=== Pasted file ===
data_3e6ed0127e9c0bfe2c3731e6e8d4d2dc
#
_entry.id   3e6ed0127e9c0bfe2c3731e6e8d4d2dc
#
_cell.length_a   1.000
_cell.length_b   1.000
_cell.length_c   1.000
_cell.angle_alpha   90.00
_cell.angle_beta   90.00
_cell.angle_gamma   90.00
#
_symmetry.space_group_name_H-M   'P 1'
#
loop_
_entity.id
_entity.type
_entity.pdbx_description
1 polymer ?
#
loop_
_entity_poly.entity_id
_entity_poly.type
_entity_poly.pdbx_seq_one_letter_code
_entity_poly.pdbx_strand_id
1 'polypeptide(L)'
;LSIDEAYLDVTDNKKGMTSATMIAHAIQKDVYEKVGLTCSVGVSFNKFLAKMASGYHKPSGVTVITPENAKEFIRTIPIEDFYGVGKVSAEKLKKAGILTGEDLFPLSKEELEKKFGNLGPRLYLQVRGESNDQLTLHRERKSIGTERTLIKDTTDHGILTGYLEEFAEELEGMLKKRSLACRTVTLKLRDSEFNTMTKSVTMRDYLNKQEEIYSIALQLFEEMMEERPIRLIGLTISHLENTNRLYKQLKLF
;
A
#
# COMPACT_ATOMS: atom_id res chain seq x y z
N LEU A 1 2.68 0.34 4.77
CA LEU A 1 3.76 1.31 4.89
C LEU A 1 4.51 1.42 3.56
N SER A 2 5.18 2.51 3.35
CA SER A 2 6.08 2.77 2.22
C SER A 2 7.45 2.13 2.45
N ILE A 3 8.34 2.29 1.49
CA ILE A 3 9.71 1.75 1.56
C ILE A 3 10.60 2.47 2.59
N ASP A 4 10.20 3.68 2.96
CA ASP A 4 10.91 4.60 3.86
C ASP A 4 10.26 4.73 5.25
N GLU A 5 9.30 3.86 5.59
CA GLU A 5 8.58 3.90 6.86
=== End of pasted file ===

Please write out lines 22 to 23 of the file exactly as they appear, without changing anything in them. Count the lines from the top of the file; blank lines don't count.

_entity_poly.type
_entity_poly.pdbx_seq_one_letter_code